Tim Loughton: To ask the Secretary of State for Children, Schools and Families how many Part 8 reviews into child deaths there have been in each local authority area in each of the last five years. 
Mr. Maude: To ask the Secretary of State for Children, Schools and Families how much the Childrens Commissioner for England has spent on external (a) public relations and (b) public affairs in the last 24 months; and for what purposes. 
Beverley Hughes: The Childrens Commissioner for England published his Annual Report and Accounts for 2007-08 in July 2008, copies of which were laid before Parliament and are available in the House Library.
Sue Berelowitz, the Deputy Childrens Commissioner at 11 Million, will write to the right hon. Member with more detailed information in response to this question and a copy of her reply will also be placed in the House Library.
Beverley Hughes: The Children's Workforce Strategy will set out how the Government will work with partners to secure improvements and to support the workforce to 2020. It will look at cross-cutting issues right across the workforce, as well as at the need for progress within individual sectors. Particular cross-cutting themes will include:
supply, recruitment and retention;
excellence in practice; and
Mr. Prisk: To ask the Secretary of State for Children, Schools and Families how many Christmas functions (a) he, (b) officials from his Department and (c) officials from its executive agencies (i) hosted and (ii) attended in 2007-08; what the cost to the public purse was; and if he will make a statement.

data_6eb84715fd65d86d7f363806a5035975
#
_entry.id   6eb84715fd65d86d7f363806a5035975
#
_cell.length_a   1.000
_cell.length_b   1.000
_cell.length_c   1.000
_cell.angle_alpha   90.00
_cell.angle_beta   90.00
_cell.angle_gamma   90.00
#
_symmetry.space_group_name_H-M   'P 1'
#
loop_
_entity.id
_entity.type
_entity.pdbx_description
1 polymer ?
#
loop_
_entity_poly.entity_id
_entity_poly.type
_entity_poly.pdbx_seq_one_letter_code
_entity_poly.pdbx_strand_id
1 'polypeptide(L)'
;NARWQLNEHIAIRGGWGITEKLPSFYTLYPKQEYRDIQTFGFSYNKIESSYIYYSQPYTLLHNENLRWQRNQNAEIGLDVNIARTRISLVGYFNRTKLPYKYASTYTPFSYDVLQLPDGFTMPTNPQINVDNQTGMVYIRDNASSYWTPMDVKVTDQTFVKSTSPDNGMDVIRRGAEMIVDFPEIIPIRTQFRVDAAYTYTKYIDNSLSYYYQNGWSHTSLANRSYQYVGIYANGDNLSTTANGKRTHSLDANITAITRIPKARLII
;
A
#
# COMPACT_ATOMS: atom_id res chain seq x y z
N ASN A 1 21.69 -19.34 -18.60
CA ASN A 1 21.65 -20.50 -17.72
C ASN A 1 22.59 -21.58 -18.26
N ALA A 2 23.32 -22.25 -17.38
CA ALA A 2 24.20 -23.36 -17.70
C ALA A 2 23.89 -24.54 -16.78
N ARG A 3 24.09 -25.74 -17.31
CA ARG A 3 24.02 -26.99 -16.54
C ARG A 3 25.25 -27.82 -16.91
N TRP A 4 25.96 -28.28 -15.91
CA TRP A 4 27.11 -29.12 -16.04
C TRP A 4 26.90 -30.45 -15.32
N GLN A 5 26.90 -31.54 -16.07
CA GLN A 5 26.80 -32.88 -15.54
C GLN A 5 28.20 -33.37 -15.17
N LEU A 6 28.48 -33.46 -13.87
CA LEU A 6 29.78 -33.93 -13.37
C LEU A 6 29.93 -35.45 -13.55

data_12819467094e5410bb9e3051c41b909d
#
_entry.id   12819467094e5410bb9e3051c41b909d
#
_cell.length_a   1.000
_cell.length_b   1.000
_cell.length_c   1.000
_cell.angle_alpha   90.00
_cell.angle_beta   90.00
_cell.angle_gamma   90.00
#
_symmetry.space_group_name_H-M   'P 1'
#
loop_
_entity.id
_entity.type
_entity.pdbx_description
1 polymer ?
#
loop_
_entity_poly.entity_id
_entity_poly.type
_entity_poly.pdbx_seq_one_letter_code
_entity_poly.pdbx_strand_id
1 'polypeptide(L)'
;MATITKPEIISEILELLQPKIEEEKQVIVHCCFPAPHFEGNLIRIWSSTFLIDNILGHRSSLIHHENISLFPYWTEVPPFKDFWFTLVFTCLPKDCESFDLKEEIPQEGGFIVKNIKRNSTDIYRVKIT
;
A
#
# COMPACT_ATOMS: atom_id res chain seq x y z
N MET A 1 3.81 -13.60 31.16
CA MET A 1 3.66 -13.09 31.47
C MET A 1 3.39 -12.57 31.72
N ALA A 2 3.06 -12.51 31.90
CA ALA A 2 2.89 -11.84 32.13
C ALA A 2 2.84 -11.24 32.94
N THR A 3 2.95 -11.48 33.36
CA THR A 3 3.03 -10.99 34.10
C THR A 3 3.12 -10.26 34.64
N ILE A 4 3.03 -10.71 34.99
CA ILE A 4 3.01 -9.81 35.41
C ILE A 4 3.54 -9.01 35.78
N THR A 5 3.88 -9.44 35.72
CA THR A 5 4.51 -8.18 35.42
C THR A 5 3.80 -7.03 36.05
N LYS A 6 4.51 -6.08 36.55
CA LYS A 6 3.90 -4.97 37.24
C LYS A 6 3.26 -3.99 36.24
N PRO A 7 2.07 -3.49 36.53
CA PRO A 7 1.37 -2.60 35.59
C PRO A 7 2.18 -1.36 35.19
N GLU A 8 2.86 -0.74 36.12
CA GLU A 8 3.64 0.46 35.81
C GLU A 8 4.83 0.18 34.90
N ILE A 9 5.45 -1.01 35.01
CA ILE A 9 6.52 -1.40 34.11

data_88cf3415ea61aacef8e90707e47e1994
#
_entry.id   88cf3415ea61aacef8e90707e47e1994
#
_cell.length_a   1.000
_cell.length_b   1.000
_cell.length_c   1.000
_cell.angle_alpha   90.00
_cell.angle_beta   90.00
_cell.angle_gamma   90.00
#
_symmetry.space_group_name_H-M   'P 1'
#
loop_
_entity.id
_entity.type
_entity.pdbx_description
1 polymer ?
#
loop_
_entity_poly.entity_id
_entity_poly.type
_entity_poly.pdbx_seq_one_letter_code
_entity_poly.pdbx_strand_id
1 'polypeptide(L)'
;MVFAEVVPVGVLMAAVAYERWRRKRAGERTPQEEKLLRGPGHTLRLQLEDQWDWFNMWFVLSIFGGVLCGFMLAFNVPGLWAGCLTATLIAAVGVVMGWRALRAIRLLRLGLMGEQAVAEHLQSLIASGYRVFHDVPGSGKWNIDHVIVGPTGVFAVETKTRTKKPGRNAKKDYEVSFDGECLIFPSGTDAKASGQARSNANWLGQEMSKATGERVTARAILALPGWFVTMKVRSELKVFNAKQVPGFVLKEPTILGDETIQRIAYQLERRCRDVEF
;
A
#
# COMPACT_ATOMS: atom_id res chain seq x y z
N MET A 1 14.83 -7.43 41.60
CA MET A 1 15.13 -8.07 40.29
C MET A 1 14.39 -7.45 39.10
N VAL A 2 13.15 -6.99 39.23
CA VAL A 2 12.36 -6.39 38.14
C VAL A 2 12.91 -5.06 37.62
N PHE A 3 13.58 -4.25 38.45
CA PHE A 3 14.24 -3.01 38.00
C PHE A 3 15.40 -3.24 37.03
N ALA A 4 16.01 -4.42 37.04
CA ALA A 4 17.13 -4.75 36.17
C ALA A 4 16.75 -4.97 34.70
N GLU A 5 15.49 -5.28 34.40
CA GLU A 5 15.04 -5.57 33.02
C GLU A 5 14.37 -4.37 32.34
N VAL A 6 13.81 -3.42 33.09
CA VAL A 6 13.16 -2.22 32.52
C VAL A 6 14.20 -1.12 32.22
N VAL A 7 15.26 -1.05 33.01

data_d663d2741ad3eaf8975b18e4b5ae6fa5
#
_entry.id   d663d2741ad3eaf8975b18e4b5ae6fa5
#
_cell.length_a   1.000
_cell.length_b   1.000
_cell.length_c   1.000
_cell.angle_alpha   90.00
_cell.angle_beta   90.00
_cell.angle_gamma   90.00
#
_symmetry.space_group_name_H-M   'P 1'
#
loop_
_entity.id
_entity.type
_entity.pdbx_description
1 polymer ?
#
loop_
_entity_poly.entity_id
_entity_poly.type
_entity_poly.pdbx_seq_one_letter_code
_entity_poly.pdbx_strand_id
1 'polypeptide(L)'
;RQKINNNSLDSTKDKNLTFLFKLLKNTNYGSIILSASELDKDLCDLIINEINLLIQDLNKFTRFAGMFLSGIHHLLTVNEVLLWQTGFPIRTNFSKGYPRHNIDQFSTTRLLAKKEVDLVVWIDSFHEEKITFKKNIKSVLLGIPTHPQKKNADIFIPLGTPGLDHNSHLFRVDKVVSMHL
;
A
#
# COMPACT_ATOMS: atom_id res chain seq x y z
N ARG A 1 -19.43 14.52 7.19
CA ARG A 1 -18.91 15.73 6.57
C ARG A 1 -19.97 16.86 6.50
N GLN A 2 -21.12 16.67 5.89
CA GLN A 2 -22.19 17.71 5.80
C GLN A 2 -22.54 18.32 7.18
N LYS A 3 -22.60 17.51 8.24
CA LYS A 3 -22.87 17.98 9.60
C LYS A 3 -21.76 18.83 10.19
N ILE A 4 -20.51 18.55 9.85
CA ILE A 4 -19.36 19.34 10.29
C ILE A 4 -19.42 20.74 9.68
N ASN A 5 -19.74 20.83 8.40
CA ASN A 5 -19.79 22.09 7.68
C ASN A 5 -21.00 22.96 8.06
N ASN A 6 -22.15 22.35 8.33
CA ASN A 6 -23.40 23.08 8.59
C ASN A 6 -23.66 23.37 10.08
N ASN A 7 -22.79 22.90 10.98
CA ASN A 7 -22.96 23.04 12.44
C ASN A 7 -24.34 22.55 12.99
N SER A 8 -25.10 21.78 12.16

Ed Balls: The Department for Children Schools and Families (DCSF) did not host any Christmas functions in 2007, but did host two celebratory events in January 2008, which I attended. The cost of these events was approximately £2,350.
Mr. Philip Hammond: To ask the Secretary of State for Children, Schools and Families how much his Department has spent on Christmas (a) cards, (b) parties and (c) decorations in the last 12 months. 
Mr. Roger Williams: To ask the Secretary of State for Children, Schools and Families what estimate he has made of the proportion of (a) lamb, (b) beef, (c) chicken, (d) pork, (e) turkey, (f) other meats, (g) vegetables and (h) fruit to be served by his Department at Christmas functions which will be sourced from British producers. 
Hugh Bayley: To ask the Secretary of State for Children, Schools and Families what the average pupil- to-teacher ratio in (a) primary and (b) secondary schools in York was in each year since 1996/97. 
|Pupil:teacher ratios( 1) in local authority maintained primary and secondary schools, 1997 to 2008, York local authority and England|
|As at January each year||York||England||York||England|
|(1) The within-school PTR is calculated by dividing the total FTE number of pupils on roll in schools by the total FTE number of qualified teachers regularly employed in schools.|
Annual School Census.
Chris Ruane: To ask the Secretary of State for Children, Schools and Families what steps his Department has taken to improve its arrangements for co-ordination with other Government departments of policy affecting coastal towns in the last two years. 
The Department is part of a cross-departmental working group that was established in February 2008 that is providing a forum for improving cross-Government understanding of the challenges and
opportunities facing coastal towns, including the impact of existing policy approaches and mechanisms in improving regeneration and economic development outcomes.